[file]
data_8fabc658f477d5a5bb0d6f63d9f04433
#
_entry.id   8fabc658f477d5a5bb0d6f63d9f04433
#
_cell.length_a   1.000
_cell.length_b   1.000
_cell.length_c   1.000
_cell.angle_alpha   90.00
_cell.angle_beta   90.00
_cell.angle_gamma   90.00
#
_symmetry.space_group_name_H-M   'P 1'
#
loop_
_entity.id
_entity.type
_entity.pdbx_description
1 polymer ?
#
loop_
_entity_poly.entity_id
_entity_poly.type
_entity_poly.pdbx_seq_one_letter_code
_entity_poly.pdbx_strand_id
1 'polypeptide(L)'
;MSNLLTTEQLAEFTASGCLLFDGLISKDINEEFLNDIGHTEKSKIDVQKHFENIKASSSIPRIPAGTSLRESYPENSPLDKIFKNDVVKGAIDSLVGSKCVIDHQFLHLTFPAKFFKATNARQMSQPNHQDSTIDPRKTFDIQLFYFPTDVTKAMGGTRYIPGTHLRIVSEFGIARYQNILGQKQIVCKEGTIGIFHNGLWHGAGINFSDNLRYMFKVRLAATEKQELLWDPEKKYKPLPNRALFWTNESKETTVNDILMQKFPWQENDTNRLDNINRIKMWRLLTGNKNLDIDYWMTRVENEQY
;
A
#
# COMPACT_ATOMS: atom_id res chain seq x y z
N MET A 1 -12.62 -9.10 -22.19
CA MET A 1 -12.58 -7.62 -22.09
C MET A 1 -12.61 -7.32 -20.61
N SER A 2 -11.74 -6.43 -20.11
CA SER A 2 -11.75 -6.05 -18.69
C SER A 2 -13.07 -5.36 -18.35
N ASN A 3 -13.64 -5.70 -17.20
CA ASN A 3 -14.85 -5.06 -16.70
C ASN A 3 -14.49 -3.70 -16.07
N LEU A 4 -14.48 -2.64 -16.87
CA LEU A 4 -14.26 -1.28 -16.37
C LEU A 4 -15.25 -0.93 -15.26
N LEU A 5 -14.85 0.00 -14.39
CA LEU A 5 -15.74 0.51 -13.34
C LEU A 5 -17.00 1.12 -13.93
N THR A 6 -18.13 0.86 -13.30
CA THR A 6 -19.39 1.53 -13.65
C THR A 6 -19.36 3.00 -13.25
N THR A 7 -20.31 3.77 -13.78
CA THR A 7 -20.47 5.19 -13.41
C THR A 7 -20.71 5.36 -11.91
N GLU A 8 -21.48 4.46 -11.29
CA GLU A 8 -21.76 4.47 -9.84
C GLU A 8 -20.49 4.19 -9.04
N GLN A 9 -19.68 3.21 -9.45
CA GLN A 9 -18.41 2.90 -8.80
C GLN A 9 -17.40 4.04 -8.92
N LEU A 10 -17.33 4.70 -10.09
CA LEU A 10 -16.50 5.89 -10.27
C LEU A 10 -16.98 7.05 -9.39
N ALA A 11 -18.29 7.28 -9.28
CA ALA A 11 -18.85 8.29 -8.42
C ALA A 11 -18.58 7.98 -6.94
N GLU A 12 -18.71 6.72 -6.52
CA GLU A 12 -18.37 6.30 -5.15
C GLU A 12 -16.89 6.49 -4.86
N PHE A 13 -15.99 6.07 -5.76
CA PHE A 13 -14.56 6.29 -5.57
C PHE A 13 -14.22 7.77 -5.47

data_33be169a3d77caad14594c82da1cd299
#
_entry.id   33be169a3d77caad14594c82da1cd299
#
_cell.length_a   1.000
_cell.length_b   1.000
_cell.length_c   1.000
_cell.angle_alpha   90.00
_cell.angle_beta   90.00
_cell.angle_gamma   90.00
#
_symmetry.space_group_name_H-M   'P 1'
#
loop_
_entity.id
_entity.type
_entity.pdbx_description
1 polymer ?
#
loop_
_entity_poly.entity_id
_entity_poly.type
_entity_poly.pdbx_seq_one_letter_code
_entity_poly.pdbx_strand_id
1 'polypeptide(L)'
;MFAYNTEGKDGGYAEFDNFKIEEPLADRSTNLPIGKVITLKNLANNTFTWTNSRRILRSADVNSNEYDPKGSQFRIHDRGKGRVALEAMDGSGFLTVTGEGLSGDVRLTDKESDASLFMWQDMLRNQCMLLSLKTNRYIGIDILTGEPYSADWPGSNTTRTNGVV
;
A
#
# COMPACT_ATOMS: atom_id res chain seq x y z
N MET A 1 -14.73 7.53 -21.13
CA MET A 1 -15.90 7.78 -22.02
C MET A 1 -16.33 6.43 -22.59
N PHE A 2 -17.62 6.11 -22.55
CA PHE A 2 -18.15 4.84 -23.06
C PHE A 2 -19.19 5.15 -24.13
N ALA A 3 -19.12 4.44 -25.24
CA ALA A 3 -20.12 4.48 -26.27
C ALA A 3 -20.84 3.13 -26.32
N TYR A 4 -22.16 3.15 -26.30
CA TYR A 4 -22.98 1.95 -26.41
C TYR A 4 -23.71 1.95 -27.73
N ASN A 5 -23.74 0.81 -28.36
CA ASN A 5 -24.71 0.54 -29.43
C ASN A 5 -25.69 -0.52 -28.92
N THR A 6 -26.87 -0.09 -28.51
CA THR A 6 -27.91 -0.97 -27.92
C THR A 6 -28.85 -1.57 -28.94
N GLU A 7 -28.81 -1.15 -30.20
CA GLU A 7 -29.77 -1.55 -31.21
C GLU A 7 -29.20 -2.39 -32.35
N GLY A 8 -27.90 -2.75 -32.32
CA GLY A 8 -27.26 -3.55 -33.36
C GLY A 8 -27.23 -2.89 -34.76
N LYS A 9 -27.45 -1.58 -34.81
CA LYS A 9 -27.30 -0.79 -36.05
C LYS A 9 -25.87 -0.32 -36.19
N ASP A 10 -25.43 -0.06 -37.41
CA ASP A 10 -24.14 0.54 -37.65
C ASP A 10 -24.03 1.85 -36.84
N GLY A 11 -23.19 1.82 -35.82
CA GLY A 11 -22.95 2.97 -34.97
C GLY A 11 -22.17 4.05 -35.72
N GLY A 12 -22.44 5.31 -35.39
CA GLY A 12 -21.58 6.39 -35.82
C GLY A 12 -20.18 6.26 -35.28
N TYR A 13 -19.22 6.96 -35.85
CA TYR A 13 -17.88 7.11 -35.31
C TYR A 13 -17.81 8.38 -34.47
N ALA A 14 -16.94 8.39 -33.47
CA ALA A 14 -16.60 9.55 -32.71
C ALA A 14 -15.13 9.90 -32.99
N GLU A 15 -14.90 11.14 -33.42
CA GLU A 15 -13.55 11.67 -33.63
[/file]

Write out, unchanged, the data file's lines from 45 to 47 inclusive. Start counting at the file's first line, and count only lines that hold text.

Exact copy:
C LEU A 5 -17.00 1.12 -13.93
N THR A 6 -18.13 0.86 -13.30
CA THR A 6 -19.39 1.53 -13.65